Does wearing faux animal skin and fur products encourage the use of real animal products? Lets discuss.

Fur? In 2018?! I know..

It is fair to say, despite my rage, that fur is making a comeback. A study by Copenhagen University has found that real fur is more popular in the UK than it has been for decades, and that UK fur sales had doubled in the last five years (cited by The BBC in 2016). Despite efforts from animal rights activists across the UK the fur trade seems to be booming. I only have to step onto Reading high-street and within seconds I’ll spot someone wearing coyote, mink or rabbit. It’s both disgusting and heart breaking.

So why is fur making a comeback? Well, it’s largely to do with the fashion industry and their celebrity endorsements. Whilst it gave me some hope to hear in the latter part of 2017 that Gucci pledge to go fur free in 2018 I am still worried by how many influential fashion companies are still buying into the cruel fur industry.

On the topic of celebrity endorsements, the Kardashian’s are apparently the most photographed family in the world and therefore their obsession with wearing dead animals is seen by millions through their social media accounts, as well as on TV and in the press. The Kardashian’s aren’t the only guilty party though, there are many other celebrities on the cruelty waggon, including; Lady Gaga, J-Lo, Kate Moss and Rihanna. But lets not just target women here because men are certainly just as bad. Kanye West, Justin Beiber and Kid Rock are openly proud fur wearers.  It seems for many celebrities that parading around in the skins of dead animals is one of their favourite ways to flaunt their wealth. Whilst members of the public, desperate for some sort of status among their peers are copying the ‘trend’.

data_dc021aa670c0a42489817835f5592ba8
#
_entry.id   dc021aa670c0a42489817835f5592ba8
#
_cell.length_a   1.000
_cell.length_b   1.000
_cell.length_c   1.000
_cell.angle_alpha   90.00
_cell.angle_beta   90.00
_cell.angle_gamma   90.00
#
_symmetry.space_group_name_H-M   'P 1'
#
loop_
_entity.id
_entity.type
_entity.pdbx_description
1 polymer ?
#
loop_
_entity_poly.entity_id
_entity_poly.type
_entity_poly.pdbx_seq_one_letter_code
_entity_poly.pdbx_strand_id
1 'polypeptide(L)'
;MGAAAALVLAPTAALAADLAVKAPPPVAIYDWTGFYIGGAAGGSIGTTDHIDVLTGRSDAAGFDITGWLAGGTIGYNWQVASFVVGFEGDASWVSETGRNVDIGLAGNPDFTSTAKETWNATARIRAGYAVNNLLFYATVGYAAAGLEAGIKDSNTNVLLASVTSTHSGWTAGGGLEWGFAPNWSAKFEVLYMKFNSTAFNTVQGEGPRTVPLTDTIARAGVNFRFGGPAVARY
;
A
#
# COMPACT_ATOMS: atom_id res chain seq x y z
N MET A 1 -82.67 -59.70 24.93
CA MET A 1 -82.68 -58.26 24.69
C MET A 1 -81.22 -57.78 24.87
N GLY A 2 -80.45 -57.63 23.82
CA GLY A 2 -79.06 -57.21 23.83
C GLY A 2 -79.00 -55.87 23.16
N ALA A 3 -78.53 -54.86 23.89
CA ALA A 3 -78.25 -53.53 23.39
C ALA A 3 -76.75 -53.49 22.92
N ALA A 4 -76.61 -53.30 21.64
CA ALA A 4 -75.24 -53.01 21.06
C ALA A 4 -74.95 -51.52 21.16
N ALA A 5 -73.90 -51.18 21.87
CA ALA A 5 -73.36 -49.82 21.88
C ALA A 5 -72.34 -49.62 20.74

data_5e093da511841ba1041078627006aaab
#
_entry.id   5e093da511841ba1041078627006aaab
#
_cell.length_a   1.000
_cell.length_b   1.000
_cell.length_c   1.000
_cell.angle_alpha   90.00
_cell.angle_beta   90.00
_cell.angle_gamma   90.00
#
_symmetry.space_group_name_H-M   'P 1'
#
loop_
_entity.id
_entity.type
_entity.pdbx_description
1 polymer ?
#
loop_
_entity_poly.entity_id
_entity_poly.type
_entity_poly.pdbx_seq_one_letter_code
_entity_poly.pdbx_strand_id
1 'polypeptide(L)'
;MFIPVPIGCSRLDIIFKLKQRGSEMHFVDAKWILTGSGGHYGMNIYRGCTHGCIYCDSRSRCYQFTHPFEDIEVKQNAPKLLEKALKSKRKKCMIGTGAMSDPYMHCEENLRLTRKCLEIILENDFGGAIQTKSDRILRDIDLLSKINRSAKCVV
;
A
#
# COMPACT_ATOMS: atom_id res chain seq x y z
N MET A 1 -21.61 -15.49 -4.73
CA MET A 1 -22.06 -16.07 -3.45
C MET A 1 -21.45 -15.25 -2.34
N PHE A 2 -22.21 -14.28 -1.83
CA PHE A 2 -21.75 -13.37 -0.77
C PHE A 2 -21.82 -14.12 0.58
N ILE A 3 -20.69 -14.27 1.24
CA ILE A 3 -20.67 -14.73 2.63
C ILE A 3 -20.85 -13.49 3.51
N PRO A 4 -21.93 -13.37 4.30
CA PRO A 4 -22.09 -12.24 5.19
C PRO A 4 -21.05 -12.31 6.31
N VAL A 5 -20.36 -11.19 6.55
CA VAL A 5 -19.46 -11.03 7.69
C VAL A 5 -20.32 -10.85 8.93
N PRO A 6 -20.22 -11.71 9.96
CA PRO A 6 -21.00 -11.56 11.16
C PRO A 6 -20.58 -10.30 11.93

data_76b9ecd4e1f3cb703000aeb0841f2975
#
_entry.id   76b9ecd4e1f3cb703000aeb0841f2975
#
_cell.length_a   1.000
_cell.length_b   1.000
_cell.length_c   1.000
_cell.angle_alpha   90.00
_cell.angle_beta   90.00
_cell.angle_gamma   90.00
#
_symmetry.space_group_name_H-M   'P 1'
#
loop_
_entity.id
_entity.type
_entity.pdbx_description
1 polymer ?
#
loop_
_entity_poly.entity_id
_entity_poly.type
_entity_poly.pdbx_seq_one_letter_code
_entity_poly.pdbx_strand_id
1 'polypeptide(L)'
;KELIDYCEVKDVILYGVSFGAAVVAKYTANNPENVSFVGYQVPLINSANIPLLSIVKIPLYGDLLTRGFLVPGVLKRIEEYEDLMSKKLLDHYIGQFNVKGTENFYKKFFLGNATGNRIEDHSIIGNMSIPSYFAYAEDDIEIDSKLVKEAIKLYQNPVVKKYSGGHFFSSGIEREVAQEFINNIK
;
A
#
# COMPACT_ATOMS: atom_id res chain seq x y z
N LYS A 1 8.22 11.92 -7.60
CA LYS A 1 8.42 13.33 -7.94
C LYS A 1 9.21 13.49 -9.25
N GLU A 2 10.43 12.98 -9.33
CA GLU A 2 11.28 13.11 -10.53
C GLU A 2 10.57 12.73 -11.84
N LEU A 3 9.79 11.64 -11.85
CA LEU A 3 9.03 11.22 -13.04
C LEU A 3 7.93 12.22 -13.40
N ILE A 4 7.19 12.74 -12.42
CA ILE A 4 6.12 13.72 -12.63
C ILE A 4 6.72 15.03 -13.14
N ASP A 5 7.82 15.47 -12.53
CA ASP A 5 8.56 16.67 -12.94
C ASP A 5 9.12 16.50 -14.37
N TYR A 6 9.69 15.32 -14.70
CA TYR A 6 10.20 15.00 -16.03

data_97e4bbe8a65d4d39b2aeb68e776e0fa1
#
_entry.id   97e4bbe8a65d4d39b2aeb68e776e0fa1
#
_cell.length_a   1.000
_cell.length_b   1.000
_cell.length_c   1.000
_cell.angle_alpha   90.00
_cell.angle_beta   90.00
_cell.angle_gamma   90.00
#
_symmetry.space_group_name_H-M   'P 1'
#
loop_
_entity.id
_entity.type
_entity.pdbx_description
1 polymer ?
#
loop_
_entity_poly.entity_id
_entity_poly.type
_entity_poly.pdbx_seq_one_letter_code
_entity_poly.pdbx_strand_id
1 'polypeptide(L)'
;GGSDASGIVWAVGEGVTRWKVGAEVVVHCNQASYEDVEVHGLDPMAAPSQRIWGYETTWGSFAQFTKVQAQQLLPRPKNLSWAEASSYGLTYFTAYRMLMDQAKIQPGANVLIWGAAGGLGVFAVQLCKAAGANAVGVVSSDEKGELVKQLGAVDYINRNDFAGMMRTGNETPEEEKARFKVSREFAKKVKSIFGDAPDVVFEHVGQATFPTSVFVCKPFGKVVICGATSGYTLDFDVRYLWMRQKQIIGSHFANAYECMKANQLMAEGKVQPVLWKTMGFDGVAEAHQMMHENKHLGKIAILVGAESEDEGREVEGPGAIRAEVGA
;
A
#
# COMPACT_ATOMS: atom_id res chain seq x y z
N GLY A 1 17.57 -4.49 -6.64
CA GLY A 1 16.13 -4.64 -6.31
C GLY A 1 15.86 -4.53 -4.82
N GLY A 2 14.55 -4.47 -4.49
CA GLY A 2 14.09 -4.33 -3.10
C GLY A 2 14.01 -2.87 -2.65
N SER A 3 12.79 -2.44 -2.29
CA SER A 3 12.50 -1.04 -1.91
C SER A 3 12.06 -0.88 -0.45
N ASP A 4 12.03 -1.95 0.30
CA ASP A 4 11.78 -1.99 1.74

The facts about fur

According to Last Chance For Animals each year, more than 1 billion rabbits and 50 million other animals, including foxes, seals, mink, cats and dogs, are raised on fur farms or trapped in the wild and killed for their pelts. Because we import from China and other countries with poor regulation, it can often be mislabelled as “faux.” Depending on the size of the garment, up to 100 animals or more may be killed for a just one coat.

Common ways that animals are trapped involve leg holds, drowning sets and conibear traps which can all leave an animal suffering extreme pain for a lengthy time before they die. Animals are known to chew through their own limbs just to escape.

Please head over to Last Chance For Animals website for more facts about fur.

How can you tell if you’re wearing real fur?

How to spot the difference:

  • Separate the fur at the base. If it’s fake, you will see fabric webbing. If it’s real, it will be attached to skin.
  • The burn test: Clip off the tip of the fibres and set light to them. If they melt like plastic, it’s fake. If they singe and smell of burning hair, it’s real.

How not to spot the difference:

  • Don’t be fooled by the price. It can be cheaper to produce real fur in China than synthetic alternatives.
  • Don’t assume fake fur must be poor quality. It can be difficult to tell fake and real apart because fake fur can be of such good quality.
  • Don’t believe everything you read. Complicated labelling rules are often flouted and the label only has to reflect 80% of the item’s composition so a fur trim may be omitted. Labelling laws do not apply to accessories such as shoes and handbags

So, with all that in mind..

..are we helping or hindering the anti-fur campaigners by wearing faux fur, considering how many people are buying real fur mislabelled as faux? When confronted by activists many members of the public try to defend themselves by saying that they are not aware they are actually wearing real fur. Let’s assume all these people are in fact innocently telling the truth and they didn’t know, they’re still showing us that faux fur is very popular and as long as we continue to import from countries with poor regulations we can’t promise faux is ever really faux.

‘But what about leather?’ I hear you say – and rightly so! There are so many synthetic leathers available now. Whilst this is fantastic and I adore my vegan Doc Martens I do find myself wondering if I’m actually fuelling the ever-popular leather trade in the same way that faux fur might fuel the fur trade. I have noticed myself subconsciously choosing only to wear them around close friends and other vegans, or if I’m out in public not waving the vegan flag. Here’s why…